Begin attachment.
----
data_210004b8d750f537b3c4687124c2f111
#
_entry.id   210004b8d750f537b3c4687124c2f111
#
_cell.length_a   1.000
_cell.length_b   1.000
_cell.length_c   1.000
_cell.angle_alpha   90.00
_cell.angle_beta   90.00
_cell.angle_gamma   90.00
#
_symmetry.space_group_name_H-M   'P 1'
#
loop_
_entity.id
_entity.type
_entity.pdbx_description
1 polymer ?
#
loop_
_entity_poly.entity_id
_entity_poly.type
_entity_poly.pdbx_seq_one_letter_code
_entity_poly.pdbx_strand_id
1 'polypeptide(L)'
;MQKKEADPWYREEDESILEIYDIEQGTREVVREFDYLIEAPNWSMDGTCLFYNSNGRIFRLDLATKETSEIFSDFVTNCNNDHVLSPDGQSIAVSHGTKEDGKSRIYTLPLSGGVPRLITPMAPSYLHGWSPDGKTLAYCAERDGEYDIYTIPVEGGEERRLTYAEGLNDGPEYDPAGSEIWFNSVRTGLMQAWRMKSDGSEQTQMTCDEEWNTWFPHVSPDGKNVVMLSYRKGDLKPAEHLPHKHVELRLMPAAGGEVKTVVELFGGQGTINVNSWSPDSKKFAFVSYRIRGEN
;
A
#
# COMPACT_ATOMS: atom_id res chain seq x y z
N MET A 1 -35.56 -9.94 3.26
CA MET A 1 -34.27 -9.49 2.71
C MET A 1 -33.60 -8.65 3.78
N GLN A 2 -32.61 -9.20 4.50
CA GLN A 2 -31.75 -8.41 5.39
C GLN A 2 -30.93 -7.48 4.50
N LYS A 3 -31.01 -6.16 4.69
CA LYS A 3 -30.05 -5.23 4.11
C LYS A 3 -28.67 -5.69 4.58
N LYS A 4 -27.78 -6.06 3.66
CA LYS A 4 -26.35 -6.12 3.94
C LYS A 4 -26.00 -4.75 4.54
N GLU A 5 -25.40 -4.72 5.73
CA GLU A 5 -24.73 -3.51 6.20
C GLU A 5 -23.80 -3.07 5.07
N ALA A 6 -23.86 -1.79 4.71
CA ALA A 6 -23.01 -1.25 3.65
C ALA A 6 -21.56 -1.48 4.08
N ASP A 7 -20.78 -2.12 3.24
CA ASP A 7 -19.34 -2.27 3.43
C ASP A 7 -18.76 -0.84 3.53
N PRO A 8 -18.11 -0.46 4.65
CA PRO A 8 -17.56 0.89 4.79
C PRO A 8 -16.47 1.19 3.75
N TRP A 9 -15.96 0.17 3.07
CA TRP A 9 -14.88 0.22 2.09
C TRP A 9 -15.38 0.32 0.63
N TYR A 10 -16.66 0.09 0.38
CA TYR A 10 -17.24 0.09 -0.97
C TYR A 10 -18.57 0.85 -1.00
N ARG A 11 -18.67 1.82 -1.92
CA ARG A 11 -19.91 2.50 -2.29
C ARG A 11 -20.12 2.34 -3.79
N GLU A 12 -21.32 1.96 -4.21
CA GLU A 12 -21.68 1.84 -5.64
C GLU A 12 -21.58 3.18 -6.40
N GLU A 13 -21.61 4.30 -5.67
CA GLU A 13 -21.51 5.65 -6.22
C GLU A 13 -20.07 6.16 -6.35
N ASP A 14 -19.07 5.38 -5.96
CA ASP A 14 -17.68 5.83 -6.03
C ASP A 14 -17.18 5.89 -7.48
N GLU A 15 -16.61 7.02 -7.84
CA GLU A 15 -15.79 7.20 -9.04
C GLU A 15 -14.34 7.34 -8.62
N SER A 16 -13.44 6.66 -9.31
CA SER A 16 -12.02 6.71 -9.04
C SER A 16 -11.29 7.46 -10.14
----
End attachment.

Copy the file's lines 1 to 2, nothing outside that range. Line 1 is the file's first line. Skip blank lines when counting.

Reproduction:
data_210004b8d750f537b3c4687124c2f111
#